Nicholas Stone the Elder (1586-1647)
Monument to the Poet John Donne (1631)
St Paul`s Cathedral, London
The Dean of St Paul`s, London and poet, Dr John Donne (1572-1631), poet had a presentiment of his death. He started making preparations.
He announced the last sermon at St Paul`s. He preached his last sermon - Death's Duel - on the 1st Friday of Lent 1631 in the presence of King Charles I He drew up his own Will.
The closing words of the peroration were:
"Towards noon Pilate gave judgment, and they made such haste to execution as that by noon he was upon the cross. There now hangs that sacred body upon the cross, rebaptized in his own tears, and sweat, and embalmed in his own blood alive. There are those bowels of compassion which are so conspicuous, so manifested, as that you may see them through his wounds. There those glorious eyes grew faint in their sight, so as the sun, ashamed to survive them, departed with his light too.
And then that Son of God, who was never from us, and yet had now come a new way unto us in assuming our nature, delivers that soul (which was never out of his Father's hands) by a new way, a voluntary emission of it into his Father's hands; for though to this God our Lord belonged these issues of death, so that considered in his own contract, he must necessarily die, yet at no breach or battery which they had made upon his sacred body issued his soul; but emisit, he gave up the ghost; and as God breathed a soul into the first Adam, so this second Adam breathed his soul into God, into the hands of God.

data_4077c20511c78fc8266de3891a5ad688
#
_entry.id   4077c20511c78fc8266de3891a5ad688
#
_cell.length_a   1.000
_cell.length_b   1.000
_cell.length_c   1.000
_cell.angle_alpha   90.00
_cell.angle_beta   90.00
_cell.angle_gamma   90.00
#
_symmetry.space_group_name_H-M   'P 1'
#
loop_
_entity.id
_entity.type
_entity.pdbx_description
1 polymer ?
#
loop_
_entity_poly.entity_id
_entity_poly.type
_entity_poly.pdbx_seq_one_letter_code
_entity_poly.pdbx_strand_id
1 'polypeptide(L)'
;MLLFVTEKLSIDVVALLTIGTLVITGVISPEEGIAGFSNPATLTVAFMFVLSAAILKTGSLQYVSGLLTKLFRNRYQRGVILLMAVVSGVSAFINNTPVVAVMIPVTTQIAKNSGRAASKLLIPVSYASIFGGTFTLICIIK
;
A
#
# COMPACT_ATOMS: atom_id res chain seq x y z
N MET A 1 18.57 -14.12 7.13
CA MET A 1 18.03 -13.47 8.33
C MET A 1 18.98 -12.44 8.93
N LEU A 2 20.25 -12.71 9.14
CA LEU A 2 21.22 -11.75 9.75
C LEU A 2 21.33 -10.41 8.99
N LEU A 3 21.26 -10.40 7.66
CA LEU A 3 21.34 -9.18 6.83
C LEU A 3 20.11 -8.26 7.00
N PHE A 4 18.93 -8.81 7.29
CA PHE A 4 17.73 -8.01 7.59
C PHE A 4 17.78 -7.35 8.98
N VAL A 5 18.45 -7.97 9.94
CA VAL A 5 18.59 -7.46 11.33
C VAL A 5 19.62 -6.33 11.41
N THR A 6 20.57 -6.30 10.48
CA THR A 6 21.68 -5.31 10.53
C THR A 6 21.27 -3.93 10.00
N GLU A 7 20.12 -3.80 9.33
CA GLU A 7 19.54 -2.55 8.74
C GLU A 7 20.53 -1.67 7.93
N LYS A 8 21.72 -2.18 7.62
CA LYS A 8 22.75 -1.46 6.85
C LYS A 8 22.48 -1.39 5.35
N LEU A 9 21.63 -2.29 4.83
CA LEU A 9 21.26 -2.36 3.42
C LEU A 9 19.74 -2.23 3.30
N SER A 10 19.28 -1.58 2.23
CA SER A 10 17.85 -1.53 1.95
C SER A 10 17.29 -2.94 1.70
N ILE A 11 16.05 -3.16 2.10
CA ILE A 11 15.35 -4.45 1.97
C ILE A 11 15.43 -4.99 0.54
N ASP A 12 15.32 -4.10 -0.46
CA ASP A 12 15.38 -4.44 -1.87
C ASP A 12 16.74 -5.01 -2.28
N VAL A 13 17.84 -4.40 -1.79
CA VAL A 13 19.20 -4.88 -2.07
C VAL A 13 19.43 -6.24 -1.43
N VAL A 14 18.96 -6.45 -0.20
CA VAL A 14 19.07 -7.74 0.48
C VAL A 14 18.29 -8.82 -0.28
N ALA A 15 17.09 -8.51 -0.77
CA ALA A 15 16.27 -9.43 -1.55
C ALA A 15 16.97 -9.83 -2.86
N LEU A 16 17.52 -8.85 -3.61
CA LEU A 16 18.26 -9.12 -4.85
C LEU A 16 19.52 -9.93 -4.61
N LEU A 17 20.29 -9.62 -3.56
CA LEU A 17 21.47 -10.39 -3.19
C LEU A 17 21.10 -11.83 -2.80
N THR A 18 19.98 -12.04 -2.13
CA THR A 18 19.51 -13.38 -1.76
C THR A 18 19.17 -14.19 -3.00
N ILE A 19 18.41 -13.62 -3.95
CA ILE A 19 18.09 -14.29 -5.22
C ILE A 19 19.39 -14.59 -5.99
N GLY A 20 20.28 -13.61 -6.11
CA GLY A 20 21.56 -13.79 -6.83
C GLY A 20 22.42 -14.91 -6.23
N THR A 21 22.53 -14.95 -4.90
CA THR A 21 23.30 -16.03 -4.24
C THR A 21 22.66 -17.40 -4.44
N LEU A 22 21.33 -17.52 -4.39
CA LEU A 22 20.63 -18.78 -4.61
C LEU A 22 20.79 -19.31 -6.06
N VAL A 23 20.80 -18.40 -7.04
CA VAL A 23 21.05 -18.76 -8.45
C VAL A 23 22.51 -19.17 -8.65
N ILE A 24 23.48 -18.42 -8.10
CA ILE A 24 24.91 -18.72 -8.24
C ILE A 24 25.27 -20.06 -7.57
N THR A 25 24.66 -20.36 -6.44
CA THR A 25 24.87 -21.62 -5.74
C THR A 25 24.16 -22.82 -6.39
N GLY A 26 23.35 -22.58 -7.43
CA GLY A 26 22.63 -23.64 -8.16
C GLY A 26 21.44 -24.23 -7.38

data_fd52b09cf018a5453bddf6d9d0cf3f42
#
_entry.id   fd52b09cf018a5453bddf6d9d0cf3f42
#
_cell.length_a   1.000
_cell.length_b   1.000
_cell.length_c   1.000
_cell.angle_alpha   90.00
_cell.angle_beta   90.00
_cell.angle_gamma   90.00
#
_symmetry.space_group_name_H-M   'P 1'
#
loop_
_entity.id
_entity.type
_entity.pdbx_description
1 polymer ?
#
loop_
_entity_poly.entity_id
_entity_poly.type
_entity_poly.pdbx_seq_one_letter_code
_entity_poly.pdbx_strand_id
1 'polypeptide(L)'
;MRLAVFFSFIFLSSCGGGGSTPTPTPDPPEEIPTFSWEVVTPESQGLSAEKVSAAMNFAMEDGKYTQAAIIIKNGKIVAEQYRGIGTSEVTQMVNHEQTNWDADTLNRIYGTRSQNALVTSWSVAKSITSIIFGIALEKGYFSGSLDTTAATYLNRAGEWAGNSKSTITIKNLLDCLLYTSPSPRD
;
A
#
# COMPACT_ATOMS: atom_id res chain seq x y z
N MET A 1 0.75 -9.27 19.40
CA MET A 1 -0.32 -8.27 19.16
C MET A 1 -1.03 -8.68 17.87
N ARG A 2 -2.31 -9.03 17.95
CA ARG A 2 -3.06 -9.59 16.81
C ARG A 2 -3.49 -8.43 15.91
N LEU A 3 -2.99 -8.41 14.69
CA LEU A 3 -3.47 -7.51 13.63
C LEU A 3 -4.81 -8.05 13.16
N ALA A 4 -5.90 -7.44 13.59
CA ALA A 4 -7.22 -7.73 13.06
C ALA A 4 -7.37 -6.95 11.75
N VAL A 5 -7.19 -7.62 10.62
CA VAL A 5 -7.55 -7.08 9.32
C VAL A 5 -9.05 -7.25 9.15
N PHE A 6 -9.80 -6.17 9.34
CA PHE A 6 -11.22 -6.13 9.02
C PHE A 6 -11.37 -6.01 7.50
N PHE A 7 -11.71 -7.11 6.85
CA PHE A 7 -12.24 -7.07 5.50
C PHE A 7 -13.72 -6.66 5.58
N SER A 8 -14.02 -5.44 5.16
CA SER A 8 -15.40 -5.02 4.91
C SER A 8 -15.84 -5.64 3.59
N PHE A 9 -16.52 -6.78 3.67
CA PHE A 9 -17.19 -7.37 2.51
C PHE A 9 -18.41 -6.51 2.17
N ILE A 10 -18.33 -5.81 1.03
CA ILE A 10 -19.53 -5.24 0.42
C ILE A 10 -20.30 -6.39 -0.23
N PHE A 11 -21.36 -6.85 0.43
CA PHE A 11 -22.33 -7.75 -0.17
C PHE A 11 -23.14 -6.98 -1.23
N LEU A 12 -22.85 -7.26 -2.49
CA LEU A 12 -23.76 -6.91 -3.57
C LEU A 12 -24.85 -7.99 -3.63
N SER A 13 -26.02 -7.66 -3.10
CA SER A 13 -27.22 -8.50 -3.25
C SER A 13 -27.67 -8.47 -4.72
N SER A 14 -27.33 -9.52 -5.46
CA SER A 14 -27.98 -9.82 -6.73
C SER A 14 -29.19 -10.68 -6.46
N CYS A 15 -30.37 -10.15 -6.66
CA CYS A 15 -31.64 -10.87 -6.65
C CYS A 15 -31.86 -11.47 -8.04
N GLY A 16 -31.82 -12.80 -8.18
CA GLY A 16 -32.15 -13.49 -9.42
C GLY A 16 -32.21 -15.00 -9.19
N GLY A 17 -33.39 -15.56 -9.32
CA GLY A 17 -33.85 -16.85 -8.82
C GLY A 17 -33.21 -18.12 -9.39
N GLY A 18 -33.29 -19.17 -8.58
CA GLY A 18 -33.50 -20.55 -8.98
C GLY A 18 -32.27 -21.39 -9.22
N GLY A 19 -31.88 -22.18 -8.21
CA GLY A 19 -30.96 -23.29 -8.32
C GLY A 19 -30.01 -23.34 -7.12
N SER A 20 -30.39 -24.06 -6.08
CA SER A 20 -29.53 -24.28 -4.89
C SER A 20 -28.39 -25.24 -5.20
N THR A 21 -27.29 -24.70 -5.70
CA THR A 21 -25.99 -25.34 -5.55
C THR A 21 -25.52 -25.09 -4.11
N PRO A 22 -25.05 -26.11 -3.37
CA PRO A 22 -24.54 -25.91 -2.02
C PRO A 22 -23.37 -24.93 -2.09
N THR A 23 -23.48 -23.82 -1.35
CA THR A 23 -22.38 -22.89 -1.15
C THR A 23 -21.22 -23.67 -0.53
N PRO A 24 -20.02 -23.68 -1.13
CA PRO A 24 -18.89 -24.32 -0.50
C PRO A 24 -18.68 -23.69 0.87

There we leave you in that blessed dependency, to hang upon him that hangs upon the cross, there bathe in his tears, there suck at his wounds, and lie down in peace in his grave, till he vouchsafe you a resurrection, and an ascension into that kingdom which He hath prepared for you with the inestimable price of his incorruptible blood. Amen."
He went home and prepared for death.
In his biography, Izaak Walton, one of his parishoners wrote and described some more of his preparations:
"Dr. Donne sent for a Carver to make for him in wood the figure of an Vrn, giving him directions for the compass and height of it.; and to bring with it a board of the just height of his body.
These being got: then without delay a choice Painter was got to be in a readiness to draw his Picture, which was taken as followeth. Several Charcole fires being first made in his Large Study, he brought with him into that place his winding-sheet in his hand, and, having put off all of his cloths, had this sheet put on him, and so tyed with knots at his head and feet, and his hands so placed as dead bodies are usually fitted to be shrowded and put into their Coffin, or grave.
Upon this Vrn he thus stood with his eyes shut, and with so much of the sheet turned aside as might shew his lean, pale, and death-like face, which was purposely turned toward the East from whence he expected the second coming of his and our Saviour Jesus.
In this posture he was drawn at his just height; and when the Picture was fully finished, he caused it to be set by his bed-side, where it continued, and became his hourly object till his death: and, was given to his dearest friend and Executor Doctor Henry King then chief Residentiary of St. Paul's, who caused him to be thus carved in one entire piece of white Marble, as it now stands in that Church."
The painting no longer survives although engravings of it do.